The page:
But, god, what a waste. Can you imagine being one of seven or so students who got to work on their writing with Mary Oliver? Neither can I, because I was too paralyzed to grab the opportunity when it was offered to me.

All this flickered through my slightly cabernet-hazed brain as I stared at her book propped up on a table twenty years later.  

Gazing at her book, brain softened from the wine, Mary Oliver popped in and said, “I can work with you now.”

Startled, I looked around as if someone was standing next to me, but of course no one was. Thanks to my years of flirting with the unverifiable or maybe the wine, I didn’t immediately dismiss it.

One of my talents is jumping through dimensions, peering through veils, being a cosmic conduit, generally engaging with things that aren’t part of most people’s everyday reality.

But I rarely talk to dead people.

My father pops in every so often. My ex’s mother poked me pretty insistently a few months ago when she wanted to talk to him. (Luckily, this was less uncomfortable than it sounds, but there’s no way to text “Your dead mom wants to talk to you” to a former love without a little awkwardness creeping in.)

So when I heard the ghost of Mary Oliver offer to work with me on my writing, I did some checking - is this really her, are you sure this is a thing we can do - but I was basically on board.

When I did the double check on her identity, she just waited calmly for me to catch up.

When I asked “can we really work together” - tinged with the unworthiness that has colored most of the interactions in my life (sigh) - she replied:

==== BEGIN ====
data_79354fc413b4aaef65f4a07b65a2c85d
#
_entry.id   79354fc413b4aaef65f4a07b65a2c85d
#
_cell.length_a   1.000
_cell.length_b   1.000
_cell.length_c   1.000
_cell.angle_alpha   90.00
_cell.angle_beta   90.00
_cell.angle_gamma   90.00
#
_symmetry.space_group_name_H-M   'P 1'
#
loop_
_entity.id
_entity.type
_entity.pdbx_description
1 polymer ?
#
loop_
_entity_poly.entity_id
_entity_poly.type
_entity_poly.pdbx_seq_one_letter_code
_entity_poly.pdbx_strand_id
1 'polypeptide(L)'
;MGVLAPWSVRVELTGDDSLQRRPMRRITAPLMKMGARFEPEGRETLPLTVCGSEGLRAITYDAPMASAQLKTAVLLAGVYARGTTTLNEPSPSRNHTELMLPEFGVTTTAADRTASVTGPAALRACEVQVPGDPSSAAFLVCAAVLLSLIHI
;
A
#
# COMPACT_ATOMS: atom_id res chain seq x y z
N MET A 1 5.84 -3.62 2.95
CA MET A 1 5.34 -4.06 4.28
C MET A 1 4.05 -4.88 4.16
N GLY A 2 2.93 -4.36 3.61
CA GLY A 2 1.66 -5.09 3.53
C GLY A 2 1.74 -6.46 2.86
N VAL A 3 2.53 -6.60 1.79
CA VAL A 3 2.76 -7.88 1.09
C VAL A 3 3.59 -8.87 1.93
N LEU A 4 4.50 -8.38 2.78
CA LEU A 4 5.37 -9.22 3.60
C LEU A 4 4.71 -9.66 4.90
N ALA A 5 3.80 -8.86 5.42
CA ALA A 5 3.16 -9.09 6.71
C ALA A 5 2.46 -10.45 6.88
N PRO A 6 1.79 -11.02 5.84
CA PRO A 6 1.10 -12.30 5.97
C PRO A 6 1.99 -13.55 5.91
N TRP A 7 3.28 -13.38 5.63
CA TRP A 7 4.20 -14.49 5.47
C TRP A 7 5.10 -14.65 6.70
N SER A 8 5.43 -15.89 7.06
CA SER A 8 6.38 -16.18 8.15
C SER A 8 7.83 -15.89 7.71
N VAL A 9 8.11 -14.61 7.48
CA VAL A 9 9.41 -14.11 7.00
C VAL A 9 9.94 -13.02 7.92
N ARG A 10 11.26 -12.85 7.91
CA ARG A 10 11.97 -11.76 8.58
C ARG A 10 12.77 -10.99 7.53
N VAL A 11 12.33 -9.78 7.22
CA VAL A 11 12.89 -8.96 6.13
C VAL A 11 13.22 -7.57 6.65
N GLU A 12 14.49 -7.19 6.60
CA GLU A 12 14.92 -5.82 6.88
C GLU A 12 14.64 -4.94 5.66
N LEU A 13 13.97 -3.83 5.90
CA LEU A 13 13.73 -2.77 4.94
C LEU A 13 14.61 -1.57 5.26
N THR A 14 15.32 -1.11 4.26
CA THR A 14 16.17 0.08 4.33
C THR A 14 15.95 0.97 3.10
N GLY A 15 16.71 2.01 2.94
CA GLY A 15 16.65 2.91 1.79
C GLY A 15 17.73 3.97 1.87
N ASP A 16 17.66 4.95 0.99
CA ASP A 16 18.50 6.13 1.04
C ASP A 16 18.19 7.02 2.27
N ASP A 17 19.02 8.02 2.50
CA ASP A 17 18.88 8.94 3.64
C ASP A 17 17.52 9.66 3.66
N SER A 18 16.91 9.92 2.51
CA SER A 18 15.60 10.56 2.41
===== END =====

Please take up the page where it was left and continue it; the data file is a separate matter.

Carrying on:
“You have the potential. The potential.”

It was that slight emphasis on the second potential that sold me.

My own guidance knows how easily convinced I am that my work isn’t worth anything and I shouldn’t bother, so it rarely allows in any doubt, because it doesn’t want me to lose another year, five years, another decade. (Whoops.)

But this calm yet firm “You have the potential, but will you truly meet it?” just felt like her, even though how would I know? But it certainly wasn’t me or the energies I’m used to communicating with.

Maybe it was the glass of wine. That’s still an argument that can be made. But I prefer not to make it. I prefer to deepen into the trust I’ve spent years building around what I receive from the untouchable ether. Because all arguments of real or not-real aside, that’s simply more fun.

If the ghost of Mary Oliver is ready to help me with my writing, I’m ready to take it. Show me how, Mary Oliver. Show me what we can do together.  

“You’ll listen better now than you would have before,” she says. Which is also true.

Strangely, I’m far less intimidated by the ghost of Mary Oliver than I would have been by Mary Oliver in the flesh. It feels easier to connect, like she understands my own specific human frailty and will be kind about it, without putting up with it for long.

Or maybe it’s because I’ve always been better with the ethereal beings than with the real humans.